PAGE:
Bobcat, aside from looking like he could actually be a party clown that torments kids with a tease of hell through balloon animals and dollar store magic tricks, really carries the movie well for a guy I really only experienced as a stand-up performer and as the crazy guy in the Police Academy movies. The film also offers up some great cameos from Robin Williams and Florence Henderson—and their presence is so good that you are able to turn a blind eye that Kathy Griffin is in the cast (seriously, don’t look her directly in the face, it’ll melt off like you are looking into the Ark of the Covenant).

My apologies to anyone who looked directly at this photo and is now dead.

"Hello boys and girls...wanna see why I have such big
shoes and baggy pants?"
 The best performance, in my opinion, is Tom Kenny (yes, the man who went on to voice the little sponge that lives in a pineapple under the sea) as Binky. Why Kenny has never had any mainstream success as an actor (of course, his voice acting career has always been a success but I’m talking about the physical stuff that employees being seen and heard) is beyond me because the man is funny and knows how to give a tremendous performance thanks to some great comedic timing (the man is also a great stand-up comedian—I highly suggest you track down some of his stuff). As Binky, Kenny shows why we have a collective distrust of people in pancake make-up, lapel-sporting squirting flowers and cream pies ready and aimed for the face. Kenny is dark, psychotic and, most of all, just hysterical in this role.

It's perfectly natural to laugh your ass off and void your bladder during
his performance.

Just for context, she was on MTV back when they actually
played music videos...back before the dark times...
before Jersey Shore and Teen Mom.
 Of course I also have to mention that Julie Brown was in the film as Shakes' lover and it came out at a time when her career was hitting its peak. You DO remember Julie Brown, don’t you? Well, any younger readers might not but she was the valley girl comedian that hit it big on MTV in the 80s and was probably responsible for many a young man’s first boner. Her role literally could have been played by anyone since Brown does little with the character and this paragraph was, more than anything, an excuse to mention that in her day she was flippin’ hot…this movie should have played off of that hotness but instead, they made her look like a version of Harley Quinn if Joel Schumacher somehow escaped the moratorium that was placed on him and made another Batman film.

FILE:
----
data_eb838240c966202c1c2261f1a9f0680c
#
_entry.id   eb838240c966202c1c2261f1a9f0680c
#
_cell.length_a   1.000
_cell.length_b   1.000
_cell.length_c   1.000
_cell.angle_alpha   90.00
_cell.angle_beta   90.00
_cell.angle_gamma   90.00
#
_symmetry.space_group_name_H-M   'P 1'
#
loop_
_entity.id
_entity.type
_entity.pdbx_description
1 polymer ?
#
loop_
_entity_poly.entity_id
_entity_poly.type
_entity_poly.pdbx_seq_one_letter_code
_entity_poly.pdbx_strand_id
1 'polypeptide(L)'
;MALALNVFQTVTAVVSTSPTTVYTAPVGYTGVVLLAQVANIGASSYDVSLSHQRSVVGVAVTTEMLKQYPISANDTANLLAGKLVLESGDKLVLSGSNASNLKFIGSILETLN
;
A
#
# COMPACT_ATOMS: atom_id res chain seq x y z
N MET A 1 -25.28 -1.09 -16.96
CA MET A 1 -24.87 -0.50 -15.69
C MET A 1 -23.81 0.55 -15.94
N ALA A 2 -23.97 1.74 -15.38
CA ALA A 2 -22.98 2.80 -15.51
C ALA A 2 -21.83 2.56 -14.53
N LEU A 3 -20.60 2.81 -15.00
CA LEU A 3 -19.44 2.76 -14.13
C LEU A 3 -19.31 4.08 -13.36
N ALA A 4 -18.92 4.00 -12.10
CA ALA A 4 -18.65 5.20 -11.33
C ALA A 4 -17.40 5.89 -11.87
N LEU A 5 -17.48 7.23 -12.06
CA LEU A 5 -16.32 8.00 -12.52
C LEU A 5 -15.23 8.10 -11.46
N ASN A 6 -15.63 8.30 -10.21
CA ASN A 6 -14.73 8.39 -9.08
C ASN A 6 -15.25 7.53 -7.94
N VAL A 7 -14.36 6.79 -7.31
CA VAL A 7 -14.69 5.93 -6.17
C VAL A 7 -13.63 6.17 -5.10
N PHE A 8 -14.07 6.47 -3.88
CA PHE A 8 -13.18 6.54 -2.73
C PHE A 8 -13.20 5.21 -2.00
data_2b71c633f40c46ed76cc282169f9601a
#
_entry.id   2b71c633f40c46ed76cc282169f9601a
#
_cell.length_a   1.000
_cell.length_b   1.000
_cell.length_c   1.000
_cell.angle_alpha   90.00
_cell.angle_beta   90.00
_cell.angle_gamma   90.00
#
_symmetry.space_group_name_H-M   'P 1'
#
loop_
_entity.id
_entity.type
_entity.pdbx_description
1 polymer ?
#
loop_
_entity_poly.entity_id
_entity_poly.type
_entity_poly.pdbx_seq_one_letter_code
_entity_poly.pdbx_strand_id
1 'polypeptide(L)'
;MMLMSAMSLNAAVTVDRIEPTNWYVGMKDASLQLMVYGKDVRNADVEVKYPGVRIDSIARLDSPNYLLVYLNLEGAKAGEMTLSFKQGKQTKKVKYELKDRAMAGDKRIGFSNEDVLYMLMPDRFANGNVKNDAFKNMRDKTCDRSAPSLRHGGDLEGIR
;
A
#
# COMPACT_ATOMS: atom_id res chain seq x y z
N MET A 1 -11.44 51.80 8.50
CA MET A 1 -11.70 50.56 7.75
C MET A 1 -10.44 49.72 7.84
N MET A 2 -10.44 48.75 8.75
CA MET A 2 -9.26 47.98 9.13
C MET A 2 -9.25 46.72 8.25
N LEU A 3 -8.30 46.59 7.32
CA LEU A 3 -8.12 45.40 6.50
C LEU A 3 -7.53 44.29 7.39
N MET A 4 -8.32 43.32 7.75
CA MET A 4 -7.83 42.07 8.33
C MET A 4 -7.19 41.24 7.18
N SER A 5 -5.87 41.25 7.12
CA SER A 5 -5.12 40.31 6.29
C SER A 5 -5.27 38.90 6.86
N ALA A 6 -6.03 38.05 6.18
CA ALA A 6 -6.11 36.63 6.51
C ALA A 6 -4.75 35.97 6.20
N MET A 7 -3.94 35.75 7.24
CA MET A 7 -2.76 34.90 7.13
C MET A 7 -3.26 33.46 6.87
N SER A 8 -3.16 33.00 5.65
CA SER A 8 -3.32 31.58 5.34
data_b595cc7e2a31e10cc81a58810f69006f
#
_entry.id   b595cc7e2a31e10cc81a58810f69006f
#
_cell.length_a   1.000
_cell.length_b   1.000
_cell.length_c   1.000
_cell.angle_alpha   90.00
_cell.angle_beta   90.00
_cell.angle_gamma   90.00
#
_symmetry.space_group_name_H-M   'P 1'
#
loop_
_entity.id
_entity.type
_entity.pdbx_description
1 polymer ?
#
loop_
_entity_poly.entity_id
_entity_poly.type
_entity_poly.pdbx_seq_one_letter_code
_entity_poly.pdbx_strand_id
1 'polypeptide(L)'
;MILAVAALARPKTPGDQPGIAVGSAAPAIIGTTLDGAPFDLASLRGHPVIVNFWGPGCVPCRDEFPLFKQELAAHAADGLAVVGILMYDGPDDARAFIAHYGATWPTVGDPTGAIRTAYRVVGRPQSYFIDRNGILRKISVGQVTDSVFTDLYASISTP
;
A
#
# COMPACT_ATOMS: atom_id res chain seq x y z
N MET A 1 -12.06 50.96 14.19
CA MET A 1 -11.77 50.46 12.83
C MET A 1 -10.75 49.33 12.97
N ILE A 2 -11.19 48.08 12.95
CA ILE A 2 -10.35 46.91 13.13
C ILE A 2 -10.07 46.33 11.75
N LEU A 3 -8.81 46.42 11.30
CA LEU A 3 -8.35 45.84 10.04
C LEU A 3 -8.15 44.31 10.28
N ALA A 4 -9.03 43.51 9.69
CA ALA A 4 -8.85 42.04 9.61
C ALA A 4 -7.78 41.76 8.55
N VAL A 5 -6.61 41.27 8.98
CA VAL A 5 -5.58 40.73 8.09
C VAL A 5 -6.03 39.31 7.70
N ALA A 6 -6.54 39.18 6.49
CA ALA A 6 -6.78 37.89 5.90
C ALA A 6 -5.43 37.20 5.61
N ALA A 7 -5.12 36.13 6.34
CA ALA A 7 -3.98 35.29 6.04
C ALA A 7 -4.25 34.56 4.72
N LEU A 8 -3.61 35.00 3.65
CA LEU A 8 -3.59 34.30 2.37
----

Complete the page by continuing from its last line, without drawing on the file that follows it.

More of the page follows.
This is what we would have experienced if Schumacher's deal with the devil
panned out for another Batman film.  The horror...

Being that I’m 22 years late to the party that is Shakes the Clown (but, then again, who wants to arrive on time to a party that has clowns? Seriously, fuck those guys), the movie still entertained me. It has its problems and it’s very clear that this was Bobcat’s first foray into making his own motion picture but despite its occasional sloppy presentation and unbalanced plot and story, the film has its moments where it is tremendously funny and it doesn’t hurt that the main character is a depressed, alcoholic clown—because sad clowns are funny and when there is a chance that they will hurt themselves or do lasting physical and emotional damage to themselves thanks to a chemical dependency then we see a time when clowns are truly hilarious.

"I think I want to slit my wrists..."
"HA HA!!! Stop, you're killing me!"